By now it should be appreciated that there has been provided a method and apparatus for performing incremental writes to memory space while maintaining ECC code features. In other words, the method enables small and variable programming in memories having ECC. These incremental writes are desirable for program operations at finer granularity than ECC data width and are used through production test to store configuration and test data. In addition, these incremental writes allow memory space dedicated to test and configuration data to be maximized. After the incremental writes, the ECC portion of the data (e.g., the error correction units 29) can be automatically sensed and programmed once all the programming events are completed. This allows for efficient storage of data. The more efficient storage and ECC correction method can be used for a myriad of information, such as test information, customer uses for small programming events, and possible customer EEPROM (Electrically Erasable Programmable Read-Only Memory) emulation uses. By using the more efficient ECC enabled programming process described, test cost can be reduced if used with test data. For EEPROM emulation uses, a portion of a flash memory is used to emulate an EEPROM device. There are different strategies which can be used for EEPROM emulation, such as setting up a file system which allows different types of tagged data to be saved cumulatively in an arbitrary order. EEPROM emulation reduces the extra cost and added complexity by eliminating an extra EEPROM chip.

In the foregoing specification, the invention has been described with reference to specific embodiments. However, one of ordinary skill in the art appreciates that various modifications and changes can be made without departing from the scope of the present invention as set forth in the claims below. For example, at times one or more addressable units, one or more address units 23 or one or more error correction units 29 are discussed, but a skilled artisan recognizes that in these explanations the number of addressable units, address units 23, or error correction units 29 can be one or more of each unit. When one of the units is discussed, multiple units can be affected and vice versa. Accordingly, the specification and figures are to be regarded in an illustrative rather than a restrictive sense, and all such modifications are intended to be included within the scope of the present invention.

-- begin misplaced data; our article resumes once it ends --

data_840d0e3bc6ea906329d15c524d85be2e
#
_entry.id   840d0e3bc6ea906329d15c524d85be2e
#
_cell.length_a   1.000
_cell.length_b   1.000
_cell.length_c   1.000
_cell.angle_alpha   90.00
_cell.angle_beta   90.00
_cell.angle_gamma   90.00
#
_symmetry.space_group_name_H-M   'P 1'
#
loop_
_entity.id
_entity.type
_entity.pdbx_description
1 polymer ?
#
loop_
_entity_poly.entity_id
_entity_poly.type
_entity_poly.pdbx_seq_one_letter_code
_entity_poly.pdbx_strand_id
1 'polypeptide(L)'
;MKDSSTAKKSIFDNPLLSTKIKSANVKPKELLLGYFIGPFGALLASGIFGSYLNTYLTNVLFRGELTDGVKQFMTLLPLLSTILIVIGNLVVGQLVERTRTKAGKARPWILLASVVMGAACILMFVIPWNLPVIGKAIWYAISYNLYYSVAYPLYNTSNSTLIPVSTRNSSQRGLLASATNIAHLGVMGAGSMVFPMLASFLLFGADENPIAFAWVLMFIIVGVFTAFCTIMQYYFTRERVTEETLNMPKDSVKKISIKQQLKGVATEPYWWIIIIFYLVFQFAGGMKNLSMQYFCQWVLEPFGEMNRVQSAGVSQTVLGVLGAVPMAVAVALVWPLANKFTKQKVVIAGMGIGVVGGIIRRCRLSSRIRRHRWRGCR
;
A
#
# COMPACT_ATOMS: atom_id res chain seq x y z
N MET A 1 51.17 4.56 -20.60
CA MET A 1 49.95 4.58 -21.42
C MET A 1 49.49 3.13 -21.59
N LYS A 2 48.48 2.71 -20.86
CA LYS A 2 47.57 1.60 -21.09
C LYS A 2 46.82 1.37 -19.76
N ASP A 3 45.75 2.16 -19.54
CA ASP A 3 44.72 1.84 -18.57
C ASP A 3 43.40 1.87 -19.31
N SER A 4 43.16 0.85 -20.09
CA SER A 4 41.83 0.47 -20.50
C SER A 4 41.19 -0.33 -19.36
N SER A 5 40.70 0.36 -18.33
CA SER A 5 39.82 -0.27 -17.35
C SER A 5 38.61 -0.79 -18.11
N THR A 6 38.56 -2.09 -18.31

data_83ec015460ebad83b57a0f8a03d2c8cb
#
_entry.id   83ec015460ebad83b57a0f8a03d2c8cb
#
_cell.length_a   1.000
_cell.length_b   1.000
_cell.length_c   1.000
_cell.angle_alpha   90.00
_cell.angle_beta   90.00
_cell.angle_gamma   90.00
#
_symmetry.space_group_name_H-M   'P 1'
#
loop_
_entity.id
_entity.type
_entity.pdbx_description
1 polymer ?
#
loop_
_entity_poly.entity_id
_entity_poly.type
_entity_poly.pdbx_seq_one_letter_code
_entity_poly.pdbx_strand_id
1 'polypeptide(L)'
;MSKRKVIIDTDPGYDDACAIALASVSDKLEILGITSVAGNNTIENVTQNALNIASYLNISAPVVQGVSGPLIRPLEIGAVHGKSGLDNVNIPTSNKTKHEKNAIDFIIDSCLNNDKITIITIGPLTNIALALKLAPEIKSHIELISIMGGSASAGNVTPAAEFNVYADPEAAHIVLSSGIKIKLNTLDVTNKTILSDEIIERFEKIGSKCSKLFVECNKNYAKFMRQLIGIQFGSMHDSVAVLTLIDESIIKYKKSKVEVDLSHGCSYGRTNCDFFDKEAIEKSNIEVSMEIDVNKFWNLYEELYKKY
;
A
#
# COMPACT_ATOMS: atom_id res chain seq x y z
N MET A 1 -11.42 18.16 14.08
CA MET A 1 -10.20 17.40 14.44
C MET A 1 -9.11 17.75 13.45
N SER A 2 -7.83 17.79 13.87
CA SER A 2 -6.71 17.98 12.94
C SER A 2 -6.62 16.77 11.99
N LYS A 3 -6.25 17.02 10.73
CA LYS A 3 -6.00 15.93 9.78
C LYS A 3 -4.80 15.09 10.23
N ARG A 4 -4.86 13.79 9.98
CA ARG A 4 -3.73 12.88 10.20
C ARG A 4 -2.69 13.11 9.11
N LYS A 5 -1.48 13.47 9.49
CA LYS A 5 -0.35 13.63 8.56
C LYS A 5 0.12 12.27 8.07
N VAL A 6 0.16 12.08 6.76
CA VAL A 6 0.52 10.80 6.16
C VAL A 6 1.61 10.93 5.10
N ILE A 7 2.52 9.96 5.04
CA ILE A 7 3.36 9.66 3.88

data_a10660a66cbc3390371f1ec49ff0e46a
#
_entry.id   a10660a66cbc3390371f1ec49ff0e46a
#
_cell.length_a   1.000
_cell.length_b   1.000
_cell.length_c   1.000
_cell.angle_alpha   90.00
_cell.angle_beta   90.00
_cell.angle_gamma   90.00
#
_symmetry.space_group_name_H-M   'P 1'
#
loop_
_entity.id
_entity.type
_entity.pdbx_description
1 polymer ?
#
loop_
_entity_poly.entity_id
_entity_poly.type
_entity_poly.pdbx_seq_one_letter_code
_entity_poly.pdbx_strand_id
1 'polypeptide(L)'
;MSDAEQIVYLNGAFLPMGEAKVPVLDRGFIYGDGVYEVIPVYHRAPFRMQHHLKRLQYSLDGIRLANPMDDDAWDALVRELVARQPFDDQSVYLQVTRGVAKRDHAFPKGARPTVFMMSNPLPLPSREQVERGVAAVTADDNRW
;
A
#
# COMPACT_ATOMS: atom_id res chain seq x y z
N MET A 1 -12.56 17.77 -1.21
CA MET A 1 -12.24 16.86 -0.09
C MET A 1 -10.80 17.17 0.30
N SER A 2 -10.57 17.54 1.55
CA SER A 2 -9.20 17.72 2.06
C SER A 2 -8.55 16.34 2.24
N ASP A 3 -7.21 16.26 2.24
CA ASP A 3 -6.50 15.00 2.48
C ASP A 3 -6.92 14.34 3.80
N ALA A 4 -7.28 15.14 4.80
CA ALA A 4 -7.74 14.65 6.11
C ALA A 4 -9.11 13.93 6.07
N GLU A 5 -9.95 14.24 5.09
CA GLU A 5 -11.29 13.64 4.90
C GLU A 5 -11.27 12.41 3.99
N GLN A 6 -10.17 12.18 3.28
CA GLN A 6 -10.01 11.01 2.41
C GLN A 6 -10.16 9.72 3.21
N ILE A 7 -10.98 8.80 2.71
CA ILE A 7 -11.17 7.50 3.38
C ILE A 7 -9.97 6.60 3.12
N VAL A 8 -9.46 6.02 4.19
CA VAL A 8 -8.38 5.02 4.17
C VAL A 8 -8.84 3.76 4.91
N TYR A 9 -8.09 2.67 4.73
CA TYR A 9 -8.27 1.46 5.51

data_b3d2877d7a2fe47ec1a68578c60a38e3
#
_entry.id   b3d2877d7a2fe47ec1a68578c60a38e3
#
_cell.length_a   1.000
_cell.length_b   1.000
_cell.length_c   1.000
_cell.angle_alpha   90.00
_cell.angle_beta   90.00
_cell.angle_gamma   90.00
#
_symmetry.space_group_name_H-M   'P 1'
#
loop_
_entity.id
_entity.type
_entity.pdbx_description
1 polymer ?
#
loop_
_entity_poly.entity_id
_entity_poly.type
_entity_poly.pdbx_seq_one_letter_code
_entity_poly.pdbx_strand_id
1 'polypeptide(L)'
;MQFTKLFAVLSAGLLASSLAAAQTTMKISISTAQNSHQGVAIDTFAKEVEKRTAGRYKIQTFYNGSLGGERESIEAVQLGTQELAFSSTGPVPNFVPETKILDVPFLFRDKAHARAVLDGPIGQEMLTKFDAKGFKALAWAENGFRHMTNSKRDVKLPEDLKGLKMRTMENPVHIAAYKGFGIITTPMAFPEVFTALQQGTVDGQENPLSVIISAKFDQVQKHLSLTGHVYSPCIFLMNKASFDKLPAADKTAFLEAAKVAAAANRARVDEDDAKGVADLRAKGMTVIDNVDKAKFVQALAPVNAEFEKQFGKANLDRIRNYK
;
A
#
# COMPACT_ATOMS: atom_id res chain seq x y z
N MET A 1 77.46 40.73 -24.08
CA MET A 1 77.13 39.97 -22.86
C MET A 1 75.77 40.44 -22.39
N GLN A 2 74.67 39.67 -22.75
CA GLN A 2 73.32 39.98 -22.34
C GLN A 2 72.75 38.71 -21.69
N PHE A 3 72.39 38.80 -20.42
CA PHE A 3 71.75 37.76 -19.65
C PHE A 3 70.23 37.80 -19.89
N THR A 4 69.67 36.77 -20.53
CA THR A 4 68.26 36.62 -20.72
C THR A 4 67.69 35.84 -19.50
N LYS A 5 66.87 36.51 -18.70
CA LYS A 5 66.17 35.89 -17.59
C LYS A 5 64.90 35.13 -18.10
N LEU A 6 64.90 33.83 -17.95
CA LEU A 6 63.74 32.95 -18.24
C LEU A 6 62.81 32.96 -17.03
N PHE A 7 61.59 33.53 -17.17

Because the apparatus implementing the present invention is, for the most part, composed of electronic components and circuits known to those skilled in the art, circuit details will not be explained in any greater extent than that considered necessary as illustrated above, for the understanding and appreciation of the underlying concepts of the present invention and in order not to obfuscate or distract from the teachings of the present invention. It should be understood that all circuitry described herein may be implemented either in silicon or another semiconductor material or alternatively by software code representation of silicon or another semiconductor material.

Benefits, other advantages, and solutions to problems have been described above with regard to specific embodiments. However, the benefits, advantages, solutions to problems, and any element(s) that may cause any benefit, advantage, or solution to occur or become more pronounced are not to be construed as a critical, required, or essential feature or element of any or all the claims. As used herein, the terms “comprises,” “comprising,” or any other variation thereof, are intended to cover a non-exclusive inclusion, such that a process, method, article, or apparatus that comprises a list of elements does not include only those elements but may include other elements not expressly listed or inherent to such process, method, article, or apparatus. The terms “a” or “an”, as used herein, are defined as one or more than one. The term “coupled”, as used herein, is defined as connected, although not necessarily directly, and not necessarily mechanically.

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Classifications
U.S. Classification714/766
International ClassificationG11C29/00
Cooperative ClassificationG11C16/04, G11C29/52, G11C16/22, G11C2029/0411, G06F11/1068, G11C2229/723, G11C16/3454, G11C29/44, G11C2029/4402
European ClassificationG06F11/10M8, G11C16/22, G11C29/44, G11C16/34V4, G11C29/52